Alan Shor: Success Despite Ourselves

Alan Shor

As a country, we find ourselves in the uncomfortable position of our private business sector showing strong signs of growth, despite the complete dysfunction of our federal government. President Obama recently stated, “The greatest nation on earth cannot keep conducting its business by drifting from one manufactured crisis to the next. The American people have worked too hard, for too long, rebuilding from one crisis to the next to see their elected officials cause another.” And he is right.

We are currently in “sequestration,” a bill that has mandated severe budget cuts across the board. We do not have a federal budget approved. If we don’t have an increase of the debt ceiling by May, the United States will start defaulting on our bills. In four years, the U.S. has fallen from No. 1 to No. 7 in the World Economic Forum’s competitiveness rankings. Private business is sitting on almost $2 trillion in cash, hesitant to spend or invest because of the concern over this dysfunction.

But there is a part of our country that continues to perform, and that is the entrepreneurship that drives private enterprise, which in turn drives our economy. Look at the recent numbers. The housing market is finally rebounding nicely. The job market is slowly getting better, and the stock market continues to hit new highs. Companies’ balance sheets are strong, and growth continues to be positive. Consumer spending is also positive, and retailers are opening new stores and trying new concepts.

One main reason for this is the investment in research and development, which is at its highest levels in almost 50 years. State and local governments are doing what our federal government cannot do—adopting sweeping reforms to attract businesses and investment. Reforms that include the abolishment of corporate and personal income taxes, raising dollars for infrastructure spending, and giving schools their biggest revamping in years.
This part of our country is able to remain competitive and continue to grow due to innovation, education, infrastructure, and less regulation.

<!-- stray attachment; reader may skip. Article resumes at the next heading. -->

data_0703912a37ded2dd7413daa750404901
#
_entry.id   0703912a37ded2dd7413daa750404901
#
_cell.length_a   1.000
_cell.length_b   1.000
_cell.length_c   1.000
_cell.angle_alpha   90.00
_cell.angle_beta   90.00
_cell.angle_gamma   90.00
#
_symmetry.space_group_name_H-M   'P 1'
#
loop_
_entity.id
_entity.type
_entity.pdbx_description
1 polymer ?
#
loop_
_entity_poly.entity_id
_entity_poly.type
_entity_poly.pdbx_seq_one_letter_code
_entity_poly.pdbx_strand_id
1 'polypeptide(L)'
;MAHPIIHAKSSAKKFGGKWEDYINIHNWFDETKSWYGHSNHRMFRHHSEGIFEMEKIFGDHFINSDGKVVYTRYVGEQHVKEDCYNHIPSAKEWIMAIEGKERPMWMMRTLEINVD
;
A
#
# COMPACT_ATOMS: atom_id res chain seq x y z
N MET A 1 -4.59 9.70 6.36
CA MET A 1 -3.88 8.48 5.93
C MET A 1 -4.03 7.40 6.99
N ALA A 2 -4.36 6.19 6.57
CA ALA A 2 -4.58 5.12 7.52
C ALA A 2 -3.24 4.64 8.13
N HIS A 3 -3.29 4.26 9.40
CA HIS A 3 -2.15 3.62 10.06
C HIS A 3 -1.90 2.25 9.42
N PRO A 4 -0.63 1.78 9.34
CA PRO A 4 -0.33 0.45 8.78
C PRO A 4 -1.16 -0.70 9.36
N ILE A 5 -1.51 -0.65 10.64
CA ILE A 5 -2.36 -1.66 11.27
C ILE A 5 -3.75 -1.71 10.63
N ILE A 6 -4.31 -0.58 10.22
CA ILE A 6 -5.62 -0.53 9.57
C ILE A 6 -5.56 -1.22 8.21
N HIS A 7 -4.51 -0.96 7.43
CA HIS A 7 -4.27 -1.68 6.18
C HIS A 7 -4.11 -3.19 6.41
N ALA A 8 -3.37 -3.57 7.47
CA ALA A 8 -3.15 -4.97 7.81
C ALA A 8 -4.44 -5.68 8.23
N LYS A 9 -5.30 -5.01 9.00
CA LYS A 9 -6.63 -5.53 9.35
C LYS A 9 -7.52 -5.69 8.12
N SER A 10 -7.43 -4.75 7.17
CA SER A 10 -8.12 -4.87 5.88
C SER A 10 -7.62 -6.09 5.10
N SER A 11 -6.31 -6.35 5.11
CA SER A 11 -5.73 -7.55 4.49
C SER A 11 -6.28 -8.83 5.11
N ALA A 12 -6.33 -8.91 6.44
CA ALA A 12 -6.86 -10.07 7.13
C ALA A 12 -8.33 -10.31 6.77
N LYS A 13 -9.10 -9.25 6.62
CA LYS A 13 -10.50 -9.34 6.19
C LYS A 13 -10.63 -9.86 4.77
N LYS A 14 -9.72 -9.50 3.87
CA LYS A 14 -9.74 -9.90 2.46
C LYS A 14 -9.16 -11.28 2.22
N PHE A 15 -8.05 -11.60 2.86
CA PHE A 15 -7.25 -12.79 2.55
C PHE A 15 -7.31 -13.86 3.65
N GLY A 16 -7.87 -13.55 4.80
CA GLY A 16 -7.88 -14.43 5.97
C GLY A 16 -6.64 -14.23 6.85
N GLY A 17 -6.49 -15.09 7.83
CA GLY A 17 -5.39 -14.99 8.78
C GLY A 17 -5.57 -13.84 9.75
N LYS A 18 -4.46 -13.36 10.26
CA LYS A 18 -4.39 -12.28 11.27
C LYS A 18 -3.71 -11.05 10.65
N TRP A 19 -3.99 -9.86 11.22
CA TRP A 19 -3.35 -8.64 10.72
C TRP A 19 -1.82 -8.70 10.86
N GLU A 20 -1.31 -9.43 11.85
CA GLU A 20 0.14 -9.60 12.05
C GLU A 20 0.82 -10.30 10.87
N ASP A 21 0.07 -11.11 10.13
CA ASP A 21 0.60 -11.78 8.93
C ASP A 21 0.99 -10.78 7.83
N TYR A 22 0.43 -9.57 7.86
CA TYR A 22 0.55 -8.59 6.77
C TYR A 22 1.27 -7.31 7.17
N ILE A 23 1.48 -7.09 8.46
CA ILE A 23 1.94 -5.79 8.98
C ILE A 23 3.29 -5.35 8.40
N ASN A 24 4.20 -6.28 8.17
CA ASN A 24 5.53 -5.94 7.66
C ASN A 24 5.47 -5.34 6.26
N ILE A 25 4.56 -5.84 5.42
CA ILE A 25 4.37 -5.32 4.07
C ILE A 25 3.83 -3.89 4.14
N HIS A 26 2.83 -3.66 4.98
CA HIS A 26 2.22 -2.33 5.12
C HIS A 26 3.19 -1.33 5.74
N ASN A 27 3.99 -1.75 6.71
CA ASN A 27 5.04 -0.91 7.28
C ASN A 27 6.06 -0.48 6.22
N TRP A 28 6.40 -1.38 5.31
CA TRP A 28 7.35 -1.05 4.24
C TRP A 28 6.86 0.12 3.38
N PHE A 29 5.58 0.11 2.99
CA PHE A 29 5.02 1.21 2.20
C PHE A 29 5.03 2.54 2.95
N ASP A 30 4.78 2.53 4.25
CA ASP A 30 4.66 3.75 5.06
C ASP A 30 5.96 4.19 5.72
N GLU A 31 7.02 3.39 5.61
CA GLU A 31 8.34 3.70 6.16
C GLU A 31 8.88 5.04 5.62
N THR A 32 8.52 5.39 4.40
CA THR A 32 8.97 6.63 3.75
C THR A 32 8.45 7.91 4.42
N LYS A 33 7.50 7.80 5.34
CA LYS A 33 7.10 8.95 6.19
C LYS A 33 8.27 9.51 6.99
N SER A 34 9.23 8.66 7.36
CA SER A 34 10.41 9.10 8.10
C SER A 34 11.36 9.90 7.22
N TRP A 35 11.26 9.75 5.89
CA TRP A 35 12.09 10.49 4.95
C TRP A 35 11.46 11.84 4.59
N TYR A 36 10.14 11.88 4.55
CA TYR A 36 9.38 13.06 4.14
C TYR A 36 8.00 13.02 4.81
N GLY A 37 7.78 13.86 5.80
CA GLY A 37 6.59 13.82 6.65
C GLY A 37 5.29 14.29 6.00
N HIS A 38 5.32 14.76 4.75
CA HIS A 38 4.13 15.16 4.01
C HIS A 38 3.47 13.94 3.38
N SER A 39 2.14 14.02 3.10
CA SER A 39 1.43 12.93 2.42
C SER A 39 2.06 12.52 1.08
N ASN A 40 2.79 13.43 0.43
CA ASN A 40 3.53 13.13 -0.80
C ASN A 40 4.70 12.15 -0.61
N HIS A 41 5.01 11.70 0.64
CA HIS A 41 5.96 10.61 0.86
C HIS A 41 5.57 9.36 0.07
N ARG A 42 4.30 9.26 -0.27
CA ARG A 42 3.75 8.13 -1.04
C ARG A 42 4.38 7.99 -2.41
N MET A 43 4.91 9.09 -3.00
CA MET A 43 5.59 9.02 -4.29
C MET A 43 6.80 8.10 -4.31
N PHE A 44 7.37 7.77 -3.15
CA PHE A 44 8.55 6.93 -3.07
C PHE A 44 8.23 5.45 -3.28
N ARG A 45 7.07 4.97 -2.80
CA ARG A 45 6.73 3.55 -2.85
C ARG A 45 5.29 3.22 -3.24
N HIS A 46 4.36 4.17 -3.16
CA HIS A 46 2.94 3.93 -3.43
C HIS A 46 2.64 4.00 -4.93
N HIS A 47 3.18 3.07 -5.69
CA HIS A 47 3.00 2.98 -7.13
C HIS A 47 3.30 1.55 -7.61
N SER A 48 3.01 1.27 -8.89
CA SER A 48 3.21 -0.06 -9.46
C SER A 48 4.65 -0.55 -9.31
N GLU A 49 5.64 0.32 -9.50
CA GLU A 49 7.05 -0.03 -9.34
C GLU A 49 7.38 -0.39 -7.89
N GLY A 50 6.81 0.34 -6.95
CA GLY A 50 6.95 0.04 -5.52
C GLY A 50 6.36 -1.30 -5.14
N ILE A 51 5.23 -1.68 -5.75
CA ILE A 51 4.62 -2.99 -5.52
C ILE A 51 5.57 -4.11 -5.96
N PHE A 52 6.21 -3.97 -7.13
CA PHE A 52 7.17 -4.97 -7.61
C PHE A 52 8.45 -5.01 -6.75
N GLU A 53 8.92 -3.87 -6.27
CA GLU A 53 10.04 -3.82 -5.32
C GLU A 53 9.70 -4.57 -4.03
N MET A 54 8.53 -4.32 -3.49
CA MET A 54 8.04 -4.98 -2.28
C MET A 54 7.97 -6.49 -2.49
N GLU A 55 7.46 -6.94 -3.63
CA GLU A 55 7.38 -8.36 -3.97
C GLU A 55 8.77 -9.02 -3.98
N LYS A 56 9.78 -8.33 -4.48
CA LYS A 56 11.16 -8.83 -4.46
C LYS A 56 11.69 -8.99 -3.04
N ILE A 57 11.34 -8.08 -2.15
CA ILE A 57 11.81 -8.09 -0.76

Think how well this would all work if the federal government joined in.

Alan P. Shor co-founded The Retail Connection LP in 2004. He serves as president and co-chairman and heads up the firm’s investment and merchant banking business. Contact him at [email protected]


  • Will

    Certainly a good point on many levels; few are satisfied with how the Feds are acting, but entrepreneurship in this company has come to mean so many things it didn’t. Few employers treat their employees with the respect that this country was founded on. Henry Ford was known to hire the best, pay them above market so they wouldn’t leave, and then gain by “surrounding himself with people smarter than he is.” In this day and age, I feel like a lot of corporate leaders have looked to exploit their workers, reducing salaries or eliminating bonuses/benefits, while rewarding themselves with absurd compensation, sometimes even as they bankrupt their company. This has led to a marketplace where the extremely wealthy control more of our country’s wealth than ever before. Without a doubt, an equitable landscape would help spur innovation, and societal influences aren’t changed with idealistic shifts, but is federal action the answer? Most would say no, but what is? Something has to give

  • I believe the damage the Feds are causing will be long term, and might be fully understood by the Left for another decade. Too bad the Right decided to not show up at the pools last November.